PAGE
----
though mr barrett suggests choosing an appropriate schedule, he does qualify that by pointing out that the availability of suitable accommodation may bring its own vicissitudes to bear. "(this) will also determine where your days begin and end, which could be at places before the end of a stage, into the following stage or perhaps somewhere off the route altogether." i have no practical experience of southern england whatsoever, though i'd imagine the winter months to be the least appropriate in which to begin a lengthy ride such as this. however, scotland is probably not the country in which to schedule any lengthy ride past september. happily, it appears the author concurs with this appreciation, stating that "The best time to go is between April and September, when the days are longer and the weather is at its best."

the book's introductory sections continue by advising just how to get to land's end in the first place, assuming you've decided to lejog, rather than jogle. and if intending to return from scotland by train, mr barrett helpfully points out that the nearest station is in wick, some seventeen miles from john o'groats; perhaps just seventeen miles too far, if you've already pedalled all the way north. aside from travel and accommodation, the author includes a brief section on projected costs, in which he suggests employing the use of a spreadsheet to firm up costs prior to deciding whether you can even afford the ride in the first place.

lands end to john o groats - richard barrett

having decided what you're going to take with you, having put in sufficient training miles on the bike and ensuring that the latter bears the constitution, if not the weight, of a centurion tank, there's the small matter of maps, for it would be sheer folly to try and commit the route to memory. thankfully, according to the author, "This book is designed to be small enough to carry with you and includes linear maps that are entirely adequate for following the route." it does fit in a jersey back pocket - i checked. however, should you prefer to follow the modern-way, there are downloadable gpx files to apply to your bar-mounted gps device or smartphone.

in common with many other cicerone cycling guides, and accompanying turn by turn guides, maps and a profile of each stage, the author has provided a few relevant out-takes where those on the less frenetic schedules may have time to look around.

Glasgow: "From a small rural settlement Glasgow slowly grew to become a medieval bishopric and a royal burgh, with the first bridge over the Clyde being recorded in 1285 and the University of Glasgow being founded in 1451. When the author Daniel Defoe (1660-1731) visited the city in the early 18th century when its population was about 12,000 he recorded that it was 'the cleanest and beautifullest, and best built city in Britain, London excepted."

if i ever decide to travel to john o'groats via land's end, this is the very guide book i'd read before i go and subsequently take with me. at only £14.95, it's probably the best investment the prospective lejogler can make. apart from the bicycle, of course.

friday 9 july 2021

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what else are friends for?

rouleur magazine

this is not the ideal time to be involved in print. let me qualify that just a shade by stating that i mean print publications, such as magazines and newspapers, perhaps more collectively described as periodicals. even before the pandemic hit, print publications, and newspapers in particular, had seen their circulations drop by an alarming amount over previous years, pretty much at the behest of digital: google and facebook. many long-standing publications went out of business altogether.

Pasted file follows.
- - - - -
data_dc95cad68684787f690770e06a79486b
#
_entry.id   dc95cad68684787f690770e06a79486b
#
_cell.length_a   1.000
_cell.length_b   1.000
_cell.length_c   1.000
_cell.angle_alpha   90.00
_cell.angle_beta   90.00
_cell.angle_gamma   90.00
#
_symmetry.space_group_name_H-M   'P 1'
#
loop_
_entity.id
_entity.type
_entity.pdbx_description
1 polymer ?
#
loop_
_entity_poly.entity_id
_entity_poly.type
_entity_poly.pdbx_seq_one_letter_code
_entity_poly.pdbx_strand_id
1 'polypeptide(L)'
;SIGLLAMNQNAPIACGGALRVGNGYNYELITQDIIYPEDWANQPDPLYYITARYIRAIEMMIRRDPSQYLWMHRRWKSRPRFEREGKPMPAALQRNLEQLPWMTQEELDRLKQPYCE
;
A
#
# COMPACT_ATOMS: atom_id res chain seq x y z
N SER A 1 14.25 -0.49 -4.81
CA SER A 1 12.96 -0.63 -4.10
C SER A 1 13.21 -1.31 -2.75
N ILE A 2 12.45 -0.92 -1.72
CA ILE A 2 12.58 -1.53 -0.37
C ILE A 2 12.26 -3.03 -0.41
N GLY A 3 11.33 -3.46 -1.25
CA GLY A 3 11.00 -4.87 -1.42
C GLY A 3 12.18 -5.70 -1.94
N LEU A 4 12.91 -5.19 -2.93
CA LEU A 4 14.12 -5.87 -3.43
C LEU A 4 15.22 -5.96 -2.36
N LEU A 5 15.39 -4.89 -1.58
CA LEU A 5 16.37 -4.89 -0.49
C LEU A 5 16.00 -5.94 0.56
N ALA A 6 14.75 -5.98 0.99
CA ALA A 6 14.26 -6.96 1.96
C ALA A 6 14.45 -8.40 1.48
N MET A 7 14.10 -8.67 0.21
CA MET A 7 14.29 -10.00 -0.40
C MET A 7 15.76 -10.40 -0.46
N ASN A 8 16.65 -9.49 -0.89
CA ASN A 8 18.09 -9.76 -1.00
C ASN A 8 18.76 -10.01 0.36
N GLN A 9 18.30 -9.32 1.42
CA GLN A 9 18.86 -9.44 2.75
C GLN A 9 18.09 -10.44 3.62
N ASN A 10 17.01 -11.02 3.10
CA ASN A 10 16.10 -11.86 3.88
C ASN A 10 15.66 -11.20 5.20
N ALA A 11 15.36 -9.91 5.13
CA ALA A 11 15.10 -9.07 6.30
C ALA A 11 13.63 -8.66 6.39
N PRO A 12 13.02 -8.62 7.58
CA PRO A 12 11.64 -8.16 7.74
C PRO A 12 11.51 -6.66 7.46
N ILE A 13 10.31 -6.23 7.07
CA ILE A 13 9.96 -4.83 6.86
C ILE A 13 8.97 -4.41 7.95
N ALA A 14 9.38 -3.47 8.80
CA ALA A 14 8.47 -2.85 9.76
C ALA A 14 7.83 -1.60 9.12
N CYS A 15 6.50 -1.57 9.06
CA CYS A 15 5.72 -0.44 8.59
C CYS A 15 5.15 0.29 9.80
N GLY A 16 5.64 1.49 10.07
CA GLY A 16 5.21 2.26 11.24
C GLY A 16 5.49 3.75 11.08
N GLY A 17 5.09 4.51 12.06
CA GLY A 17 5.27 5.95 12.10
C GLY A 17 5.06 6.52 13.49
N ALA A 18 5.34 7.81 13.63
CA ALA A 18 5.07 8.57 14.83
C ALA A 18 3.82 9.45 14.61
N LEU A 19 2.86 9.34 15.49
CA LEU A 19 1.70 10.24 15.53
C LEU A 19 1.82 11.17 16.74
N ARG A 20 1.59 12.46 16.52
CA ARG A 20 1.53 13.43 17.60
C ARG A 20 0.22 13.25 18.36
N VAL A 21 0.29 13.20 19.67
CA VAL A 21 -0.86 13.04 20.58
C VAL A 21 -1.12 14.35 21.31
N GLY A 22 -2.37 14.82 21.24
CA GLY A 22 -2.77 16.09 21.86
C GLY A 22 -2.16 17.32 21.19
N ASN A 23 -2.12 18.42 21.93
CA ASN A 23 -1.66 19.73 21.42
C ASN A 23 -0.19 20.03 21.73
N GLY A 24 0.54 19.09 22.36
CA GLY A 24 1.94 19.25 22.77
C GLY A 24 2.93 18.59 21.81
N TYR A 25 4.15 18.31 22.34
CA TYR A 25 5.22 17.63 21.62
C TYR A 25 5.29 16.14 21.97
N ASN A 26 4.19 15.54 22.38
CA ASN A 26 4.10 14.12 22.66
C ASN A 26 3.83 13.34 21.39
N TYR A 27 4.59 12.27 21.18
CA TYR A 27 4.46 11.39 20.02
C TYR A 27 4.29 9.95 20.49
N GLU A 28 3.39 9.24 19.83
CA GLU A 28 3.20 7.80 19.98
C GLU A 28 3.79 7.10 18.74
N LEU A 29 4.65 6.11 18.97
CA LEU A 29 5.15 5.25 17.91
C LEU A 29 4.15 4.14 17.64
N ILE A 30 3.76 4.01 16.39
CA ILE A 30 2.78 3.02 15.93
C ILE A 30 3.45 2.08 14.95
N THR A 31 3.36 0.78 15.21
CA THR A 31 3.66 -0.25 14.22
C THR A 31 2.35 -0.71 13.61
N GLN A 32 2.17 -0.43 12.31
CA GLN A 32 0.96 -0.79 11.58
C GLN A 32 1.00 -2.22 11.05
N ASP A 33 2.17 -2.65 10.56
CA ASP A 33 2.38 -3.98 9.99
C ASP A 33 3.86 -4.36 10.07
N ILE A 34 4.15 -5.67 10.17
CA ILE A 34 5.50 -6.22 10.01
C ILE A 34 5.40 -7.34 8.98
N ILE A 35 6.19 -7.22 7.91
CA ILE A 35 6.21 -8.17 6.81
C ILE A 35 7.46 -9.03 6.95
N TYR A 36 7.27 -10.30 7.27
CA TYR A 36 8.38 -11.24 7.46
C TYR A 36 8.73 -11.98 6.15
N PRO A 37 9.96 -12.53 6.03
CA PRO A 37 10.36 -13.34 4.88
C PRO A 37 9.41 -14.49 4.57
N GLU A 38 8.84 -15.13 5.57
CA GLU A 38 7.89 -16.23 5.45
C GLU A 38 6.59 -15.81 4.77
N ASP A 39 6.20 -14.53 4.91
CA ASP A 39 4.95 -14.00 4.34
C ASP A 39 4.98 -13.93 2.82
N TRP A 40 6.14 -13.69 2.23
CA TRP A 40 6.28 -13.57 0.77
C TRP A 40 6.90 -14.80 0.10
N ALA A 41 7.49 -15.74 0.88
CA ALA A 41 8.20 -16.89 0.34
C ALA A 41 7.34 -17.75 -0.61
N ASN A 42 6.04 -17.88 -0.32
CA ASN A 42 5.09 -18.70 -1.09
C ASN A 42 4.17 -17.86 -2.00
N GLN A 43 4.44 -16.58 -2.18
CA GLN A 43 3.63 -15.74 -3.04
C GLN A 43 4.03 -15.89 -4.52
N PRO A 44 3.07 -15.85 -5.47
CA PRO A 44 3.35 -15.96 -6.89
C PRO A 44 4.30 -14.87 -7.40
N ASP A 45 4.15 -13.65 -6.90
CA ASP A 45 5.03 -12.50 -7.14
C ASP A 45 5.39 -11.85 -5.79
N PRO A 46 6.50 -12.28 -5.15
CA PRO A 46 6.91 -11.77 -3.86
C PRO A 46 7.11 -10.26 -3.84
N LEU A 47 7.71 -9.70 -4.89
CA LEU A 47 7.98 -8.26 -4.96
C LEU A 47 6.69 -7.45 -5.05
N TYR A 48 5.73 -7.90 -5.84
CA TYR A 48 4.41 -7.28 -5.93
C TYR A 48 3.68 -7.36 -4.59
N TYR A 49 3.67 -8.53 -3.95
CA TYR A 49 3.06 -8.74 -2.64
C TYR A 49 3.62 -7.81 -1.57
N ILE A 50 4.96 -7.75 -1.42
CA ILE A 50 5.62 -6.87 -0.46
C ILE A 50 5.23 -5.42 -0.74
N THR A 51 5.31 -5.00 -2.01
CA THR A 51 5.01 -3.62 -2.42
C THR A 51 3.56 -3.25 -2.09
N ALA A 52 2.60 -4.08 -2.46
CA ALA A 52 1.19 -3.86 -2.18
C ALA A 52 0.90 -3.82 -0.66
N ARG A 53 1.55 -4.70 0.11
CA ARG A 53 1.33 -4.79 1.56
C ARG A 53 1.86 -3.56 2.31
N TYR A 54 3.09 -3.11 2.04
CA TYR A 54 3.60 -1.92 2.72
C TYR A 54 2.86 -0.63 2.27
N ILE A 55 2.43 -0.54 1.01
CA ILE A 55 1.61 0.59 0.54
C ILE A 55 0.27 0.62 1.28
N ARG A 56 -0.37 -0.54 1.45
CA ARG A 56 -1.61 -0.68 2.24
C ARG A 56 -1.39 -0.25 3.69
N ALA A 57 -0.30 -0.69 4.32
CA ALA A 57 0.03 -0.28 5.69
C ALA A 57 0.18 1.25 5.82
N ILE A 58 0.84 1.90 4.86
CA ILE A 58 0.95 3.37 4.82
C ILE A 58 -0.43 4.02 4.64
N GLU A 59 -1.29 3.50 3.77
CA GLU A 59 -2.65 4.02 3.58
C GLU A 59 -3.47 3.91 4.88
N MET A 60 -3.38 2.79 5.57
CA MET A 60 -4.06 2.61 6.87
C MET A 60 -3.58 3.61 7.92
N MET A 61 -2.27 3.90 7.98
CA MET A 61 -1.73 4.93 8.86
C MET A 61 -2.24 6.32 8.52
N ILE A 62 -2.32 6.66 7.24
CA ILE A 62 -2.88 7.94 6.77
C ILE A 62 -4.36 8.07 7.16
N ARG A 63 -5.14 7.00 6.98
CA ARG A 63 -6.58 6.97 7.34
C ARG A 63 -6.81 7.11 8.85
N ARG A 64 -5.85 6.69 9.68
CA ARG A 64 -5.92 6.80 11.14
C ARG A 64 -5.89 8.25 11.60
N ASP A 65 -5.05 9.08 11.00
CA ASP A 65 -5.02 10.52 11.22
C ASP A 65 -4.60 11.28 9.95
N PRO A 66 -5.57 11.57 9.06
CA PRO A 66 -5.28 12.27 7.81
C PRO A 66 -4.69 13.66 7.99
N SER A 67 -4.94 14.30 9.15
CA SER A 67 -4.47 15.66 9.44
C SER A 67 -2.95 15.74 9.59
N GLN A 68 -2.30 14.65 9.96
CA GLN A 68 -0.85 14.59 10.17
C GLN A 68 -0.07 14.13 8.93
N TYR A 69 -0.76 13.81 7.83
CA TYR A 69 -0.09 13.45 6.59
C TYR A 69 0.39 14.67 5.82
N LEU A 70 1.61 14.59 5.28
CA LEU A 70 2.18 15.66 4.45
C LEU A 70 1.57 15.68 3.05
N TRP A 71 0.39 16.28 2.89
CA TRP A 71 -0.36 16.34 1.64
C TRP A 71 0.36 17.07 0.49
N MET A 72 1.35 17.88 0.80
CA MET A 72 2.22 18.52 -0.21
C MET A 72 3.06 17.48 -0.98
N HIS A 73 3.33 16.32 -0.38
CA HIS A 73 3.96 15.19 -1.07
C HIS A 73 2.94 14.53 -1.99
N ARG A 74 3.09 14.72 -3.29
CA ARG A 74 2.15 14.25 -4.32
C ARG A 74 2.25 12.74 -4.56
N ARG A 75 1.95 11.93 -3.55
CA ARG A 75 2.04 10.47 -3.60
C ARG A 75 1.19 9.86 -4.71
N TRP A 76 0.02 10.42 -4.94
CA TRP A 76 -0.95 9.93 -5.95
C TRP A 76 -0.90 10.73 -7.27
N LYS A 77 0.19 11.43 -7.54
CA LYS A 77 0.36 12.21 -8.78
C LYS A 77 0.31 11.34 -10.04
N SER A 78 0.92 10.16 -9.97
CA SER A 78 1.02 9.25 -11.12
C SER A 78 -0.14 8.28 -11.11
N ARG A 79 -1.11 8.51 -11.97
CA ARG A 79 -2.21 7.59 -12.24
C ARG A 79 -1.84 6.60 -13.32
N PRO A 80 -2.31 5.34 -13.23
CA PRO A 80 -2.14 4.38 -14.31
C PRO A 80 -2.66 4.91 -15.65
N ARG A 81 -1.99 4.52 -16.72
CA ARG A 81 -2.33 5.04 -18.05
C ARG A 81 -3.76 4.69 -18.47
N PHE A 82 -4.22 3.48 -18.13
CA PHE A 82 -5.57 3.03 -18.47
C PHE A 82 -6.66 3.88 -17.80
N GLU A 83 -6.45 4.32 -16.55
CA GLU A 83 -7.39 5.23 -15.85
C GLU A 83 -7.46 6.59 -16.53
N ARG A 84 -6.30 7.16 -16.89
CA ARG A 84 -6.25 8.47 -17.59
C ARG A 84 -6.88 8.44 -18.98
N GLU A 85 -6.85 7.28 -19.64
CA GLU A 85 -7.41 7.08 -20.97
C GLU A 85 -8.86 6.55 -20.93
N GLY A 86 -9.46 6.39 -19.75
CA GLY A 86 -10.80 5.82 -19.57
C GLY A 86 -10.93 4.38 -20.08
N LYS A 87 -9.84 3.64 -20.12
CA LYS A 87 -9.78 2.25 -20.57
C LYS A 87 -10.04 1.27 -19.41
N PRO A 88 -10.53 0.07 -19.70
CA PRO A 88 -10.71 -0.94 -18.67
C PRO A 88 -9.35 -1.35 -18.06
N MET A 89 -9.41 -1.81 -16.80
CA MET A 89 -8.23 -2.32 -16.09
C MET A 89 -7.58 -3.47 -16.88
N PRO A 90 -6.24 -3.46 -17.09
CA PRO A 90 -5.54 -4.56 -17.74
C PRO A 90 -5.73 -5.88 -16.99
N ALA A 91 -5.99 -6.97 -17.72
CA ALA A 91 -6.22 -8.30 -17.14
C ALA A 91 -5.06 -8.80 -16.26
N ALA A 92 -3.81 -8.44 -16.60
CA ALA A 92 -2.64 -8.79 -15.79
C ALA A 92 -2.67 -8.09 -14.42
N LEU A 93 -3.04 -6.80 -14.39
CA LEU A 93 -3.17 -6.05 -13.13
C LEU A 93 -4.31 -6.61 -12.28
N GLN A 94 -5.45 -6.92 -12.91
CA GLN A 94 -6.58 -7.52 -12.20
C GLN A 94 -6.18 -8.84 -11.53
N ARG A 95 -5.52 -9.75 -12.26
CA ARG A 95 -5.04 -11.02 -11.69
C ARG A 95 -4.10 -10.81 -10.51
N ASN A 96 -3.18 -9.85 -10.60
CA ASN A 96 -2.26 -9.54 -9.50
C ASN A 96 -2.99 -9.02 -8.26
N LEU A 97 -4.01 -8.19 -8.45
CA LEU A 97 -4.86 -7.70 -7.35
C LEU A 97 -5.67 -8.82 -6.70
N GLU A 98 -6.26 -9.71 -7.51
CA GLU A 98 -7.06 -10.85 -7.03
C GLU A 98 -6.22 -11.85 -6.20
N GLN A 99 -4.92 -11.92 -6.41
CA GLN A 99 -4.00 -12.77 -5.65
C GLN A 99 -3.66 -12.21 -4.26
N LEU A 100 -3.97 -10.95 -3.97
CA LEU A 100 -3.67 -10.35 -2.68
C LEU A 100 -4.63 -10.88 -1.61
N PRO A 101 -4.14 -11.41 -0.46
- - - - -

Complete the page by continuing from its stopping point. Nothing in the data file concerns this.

in my youth, i was an habitual purchasers of melody maker, a weekly newspaper concerned entirely with the machinations of the music industry, featuring concert reviews, features on important bands of the time, and musician interviews. my brother subscribed to new musical express (nme), while both of us occasionally purchased a copy of sounds. all three were sold in broadsheet newspaper format, and none of them exist today (nme pretends to still exist, but it bears little or no relation to editions sold in the 1970s and 80s). it might well explain, amongst other reasons, why few of today's kids are encouraged to form their own bands.

the problem was not, however, that of content; there's probably still more than enough of that to go around even three music publications. the problem was and is, advertising, or rather, the lack of it. currently, 91.9% of american businesses with more than 100 employees advertise on social media. and although 74% of users state that they're fed up with adverts on social media, the annual spend on such is expected to increase by 89% in 2022. with so much advertising spend heading online, there's precious little left for traditional publishers, whose financial model is more or less entirely predicated on advertising.

when i was getting started in the world of graphic design, tuesday was the day to purchase a copy of the guardian newspaper, for that particular day's issue featured several pages of jobs within that particular industry. it is now no longer the case, with very few, if any, such positions featured in the guardian today. so in less than 30 years, that particular advertising spend has completely evaporated. the guardian attempted to setup a website dedicated to employment advertising, hoping to retain a healthy percentage of their income, but had to call it quits after spending an eyewatering sum of money. seemingly everything now heads to google or facebook.

our local community newspaper, which has survived pretty much intact for over 48 years, saw its advertising drop from a regular nine pages, to less than two overnight when lockdown was introduced last year. sadly, not all of that has returned over a year later, predominantly as a result of a community facebook page for the island on which many post their advertising (including hotels, distilleries and shops), free of charge. you can sort of see their point, but there's a better than evens chance that many would miss the newspaper, were it to suffer the slings and arrows of financial destitution. there's also evidence to suggest many are not advertising to the market they think they are.